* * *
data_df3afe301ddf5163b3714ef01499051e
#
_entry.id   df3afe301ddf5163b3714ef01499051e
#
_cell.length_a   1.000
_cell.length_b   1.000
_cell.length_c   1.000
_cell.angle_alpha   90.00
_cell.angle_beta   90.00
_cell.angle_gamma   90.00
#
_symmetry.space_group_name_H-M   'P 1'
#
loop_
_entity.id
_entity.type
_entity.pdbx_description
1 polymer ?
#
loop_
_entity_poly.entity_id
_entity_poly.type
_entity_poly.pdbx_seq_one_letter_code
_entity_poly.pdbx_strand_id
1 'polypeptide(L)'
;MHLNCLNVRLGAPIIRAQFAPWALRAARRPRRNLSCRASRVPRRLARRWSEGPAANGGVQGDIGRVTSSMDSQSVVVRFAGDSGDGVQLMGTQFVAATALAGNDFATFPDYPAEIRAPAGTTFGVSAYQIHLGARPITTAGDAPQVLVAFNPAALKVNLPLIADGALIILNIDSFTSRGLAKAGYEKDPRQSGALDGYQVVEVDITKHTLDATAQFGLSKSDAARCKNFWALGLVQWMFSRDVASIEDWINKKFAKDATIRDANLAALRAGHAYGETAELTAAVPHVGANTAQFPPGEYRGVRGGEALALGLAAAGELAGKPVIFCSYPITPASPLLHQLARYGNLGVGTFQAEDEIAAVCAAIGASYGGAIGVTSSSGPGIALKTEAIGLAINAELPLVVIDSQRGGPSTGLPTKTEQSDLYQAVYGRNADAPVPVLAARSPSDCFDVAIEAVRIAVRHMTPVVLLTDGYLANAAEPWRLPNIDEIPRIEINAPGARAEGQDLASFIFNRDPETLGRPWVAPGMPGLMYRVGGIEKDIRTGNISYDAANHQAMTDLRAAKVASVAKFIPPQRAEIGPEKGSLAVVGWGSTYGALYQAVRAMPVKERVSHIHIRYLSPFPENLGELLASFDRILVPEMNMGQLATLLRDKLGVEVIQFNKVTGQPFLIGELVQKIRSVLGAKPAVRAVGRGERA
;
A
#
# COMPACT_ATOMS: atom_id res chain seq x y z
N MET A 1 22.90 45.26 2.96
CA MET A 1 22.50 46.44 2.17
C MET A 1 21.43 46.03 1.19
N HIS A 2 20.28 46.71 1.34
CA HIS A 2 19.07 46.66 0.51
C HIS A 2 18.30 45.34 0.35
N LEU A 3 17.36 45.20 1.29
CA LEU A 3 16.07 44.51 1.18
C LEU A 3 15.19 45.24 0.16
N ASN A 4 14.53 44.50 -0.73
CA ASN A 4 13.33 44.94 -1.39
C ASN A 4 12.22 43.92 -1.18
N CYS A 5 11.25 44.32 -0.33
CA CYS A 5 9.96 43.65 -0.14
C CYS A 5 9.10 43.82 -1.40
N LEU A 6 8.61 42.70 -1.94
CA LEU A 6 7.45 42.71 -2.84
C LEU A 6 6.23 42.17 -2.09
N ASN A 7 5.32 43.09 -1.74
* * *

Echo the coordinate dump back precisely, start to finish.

data_df3afe301ddf5163b3714ef01499051e
#
_entry.id   df3afe301ddf5163b3714ef01499051e
#
_cell.length_a   1.000
_cell.length_b   1.000
_cell.length_c   1.000
_cell.angle_alpha   90.00
_cell.angle_beta   90.00
_cell.angle_gamma   90.00
#
_symmetry.space_group_name_H-M   'P 1'
#
loop_
_entity.id
_entity.type
_entity.pdbx_description
1 polymer ?
#
loop_
_entity_poly.entity_id
_entity_poly.type
_entity_poly.pdbx_seq_one_letter_code
_entity_poly.pdbx_strand_id
1 'polypeptide(L)'
;MHLNCLNVRLGAPIIRAQFAPWALRAARRPRRNLSCRASRVPRRLARRWSEGPAANGGVQGDIGRVTSSMDSQSVVVRFAGDSGDGVQLMGTQFVAATALAGNDFATFPDYPAEIRAPAGTTFGVSAYQIHLGARPITTAGDAPQVLVAFNPAALKVNLPLIADGALIILNIDSFTSRGLAKAGYEKDPRQSGALDGYQVVEVDITKHTLDATAQFGLSKSDAARCKNFWALGLVQWMFSRDVASIEDWINKKFAKDATIRDANLAALRAGHAYGETAELTAAVPHVGANTAQFPPGEYRGVRGGEALALGLAAAGELAGKPVIFCSYPITPASPLLHQLARYGNLGVGTFQAEDEIAAVCAAIGASYGGAIGVTSSSGPGIALKTEAIGLAINAELPLVVIDSQRGGPSTGLPTKTEQSDLYQAVYGRNADAPVPVLAARSPSDCFDVAIEAVRIAVRHMTPVVLLTDGYLANAAEPWRLPNIDEIPRIEINAPGARAEGQDLASFIFNRDPETLGRPWVAPGMPGLMYRVGGIEKDIRTGNISYDAANHQAMTDLRAAKVASVAKFIPPQRAEIGPEKGSLAVVGWGSTYGALYQAVRAMPVKERVSHIHIRYLSPFPENLGELLASFDRILVPEMNMGQLATLLRDKLGVEVIQFNKVTGQPFLIGELVQKIRSVLGAKPAVRAVGRGERA
;
A
#
# COMPACT_ATOMS: atom_id res chain seq x y z
N MET A 1 22.90 45.26 2.96
CA MET A 1 22.50 46.44 2.17
C MET A 1 21.43 46.03 1.19
N HIS A 2 20.28 46.71 1.34
CA HIS A 2 19.07 46.66 0.51
C HIS A 2 18.30 45.34 0.35
N LEU A 3 17.36 45.20 1.29
CA LEU A 3 16.07 44.51 1.18
C LEU A 3 15.19 45.24 0.16
N ASN A 4 14.53 44.50 -0.73
CA ASN A 4 13.33 44.94 -1.39
C ASN A 4 12.22 43.92 -1.18
N CYS A 5 11.25 44.32 -0.33
CA CYS A 5 9.96 43.65 -0.14
C CYS A 5 9.10 43.82 -1.40
N LEU A 6 8.61 42.70 -1.94
CA LEU A 6 7.45 42.71 -2.84
C LEU A 6 6.23 42.17 -2.09
N ASN A 7 5.32 43.09 -1.74